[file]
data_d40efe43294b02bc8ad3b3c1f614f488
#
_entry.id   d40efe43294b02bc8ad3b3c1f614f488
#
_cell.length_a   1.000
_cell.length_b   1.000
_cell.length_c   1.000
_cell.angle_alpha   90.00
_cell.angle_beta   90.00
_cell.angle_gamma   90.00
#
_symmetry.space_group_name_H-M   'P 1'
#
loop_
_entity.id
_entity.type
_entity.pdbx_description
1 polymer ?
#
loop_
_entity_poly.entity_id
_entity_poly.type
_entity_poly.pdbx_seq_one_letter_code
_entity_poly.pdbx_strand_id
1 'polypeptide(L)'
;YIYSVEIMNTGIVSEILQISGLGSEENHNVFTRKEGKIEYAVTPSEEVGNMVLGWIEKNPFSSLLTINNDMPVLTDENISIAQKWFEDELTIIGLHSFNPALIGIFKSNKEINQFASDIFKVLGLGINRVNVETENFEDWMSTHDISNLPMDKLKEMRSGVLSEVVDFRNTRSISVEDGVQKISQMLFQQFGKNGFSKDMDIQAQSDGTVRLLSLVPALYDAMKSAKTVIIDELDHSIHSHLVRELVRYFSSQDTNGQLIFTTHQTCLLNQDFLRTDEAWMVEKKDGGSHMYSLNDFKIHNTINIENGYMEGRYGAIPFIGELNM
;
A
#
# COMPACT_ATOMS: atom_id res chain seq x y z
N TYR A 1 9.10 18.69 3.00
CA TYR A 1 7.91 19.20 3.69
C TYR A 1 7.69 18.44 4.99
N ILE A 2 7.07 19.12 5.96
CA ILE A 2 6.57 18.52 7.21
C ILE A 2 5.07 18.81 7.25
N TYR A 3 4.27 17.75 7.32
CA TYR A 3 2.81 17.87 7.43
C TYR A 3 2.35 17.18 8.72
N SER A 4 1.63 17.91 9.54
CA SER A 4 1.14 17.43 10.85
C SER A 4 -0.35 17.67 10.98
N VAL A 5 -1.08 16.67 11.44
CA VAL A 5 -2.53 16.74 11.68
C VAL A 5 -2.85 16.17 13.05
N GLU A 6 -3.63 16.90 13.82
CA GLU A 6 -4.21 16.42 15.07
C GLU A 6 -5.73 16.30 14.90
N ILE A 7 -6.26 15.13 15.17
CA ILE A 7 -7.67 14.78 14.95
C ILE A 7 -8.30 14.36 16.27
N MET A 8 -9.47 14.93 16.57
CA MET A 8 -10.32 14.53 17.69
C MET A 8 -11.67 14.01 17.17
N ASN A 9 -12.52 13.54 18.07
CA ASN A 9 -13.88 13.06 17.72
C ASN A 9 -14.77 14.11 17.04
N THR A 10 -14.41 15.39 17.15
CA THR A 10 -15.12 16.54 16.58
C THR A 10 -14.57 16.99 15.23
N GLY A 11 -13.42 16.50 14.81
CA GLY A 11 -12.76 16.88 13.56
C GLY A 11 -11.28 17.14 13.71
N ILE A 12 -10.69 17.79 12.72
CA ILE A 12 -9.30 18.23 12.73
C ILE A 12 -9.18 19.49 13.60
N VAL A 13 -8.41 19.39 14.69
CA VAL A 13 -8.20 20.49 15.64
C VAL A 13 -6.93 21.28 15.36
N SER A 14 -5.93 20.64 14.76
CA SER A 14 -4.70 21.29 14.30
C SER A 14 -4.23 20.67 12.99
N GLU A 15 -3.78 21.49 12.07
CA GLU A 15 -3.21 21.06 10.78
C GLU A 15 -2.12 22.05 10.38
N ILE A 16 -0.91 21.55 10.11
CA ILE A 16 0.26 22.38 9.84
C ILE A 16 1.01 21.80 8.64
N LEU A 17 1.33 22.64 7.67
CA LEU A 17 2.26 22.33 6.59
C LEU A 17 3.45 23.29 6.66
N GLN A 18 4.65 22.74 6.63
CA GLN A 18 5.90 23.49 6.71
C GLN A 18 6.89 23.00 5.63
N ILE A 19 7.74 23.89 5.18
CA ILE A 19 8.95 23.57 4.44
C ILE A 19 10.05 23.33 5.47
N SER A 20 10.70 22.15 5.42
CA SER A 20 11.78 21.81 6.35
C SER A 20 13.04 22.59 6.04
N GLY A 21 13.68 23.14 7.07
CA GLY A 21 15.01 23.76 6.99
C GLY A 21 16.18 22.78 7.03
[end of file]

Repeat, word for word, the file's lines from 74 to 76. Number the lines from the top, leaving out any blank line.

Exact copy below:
CA GLU A 15 -3.21 21.06 10.78
C GLU A 15 -2.12 22.05 10.38
N ILE A 16 -0.91 21.55 10.11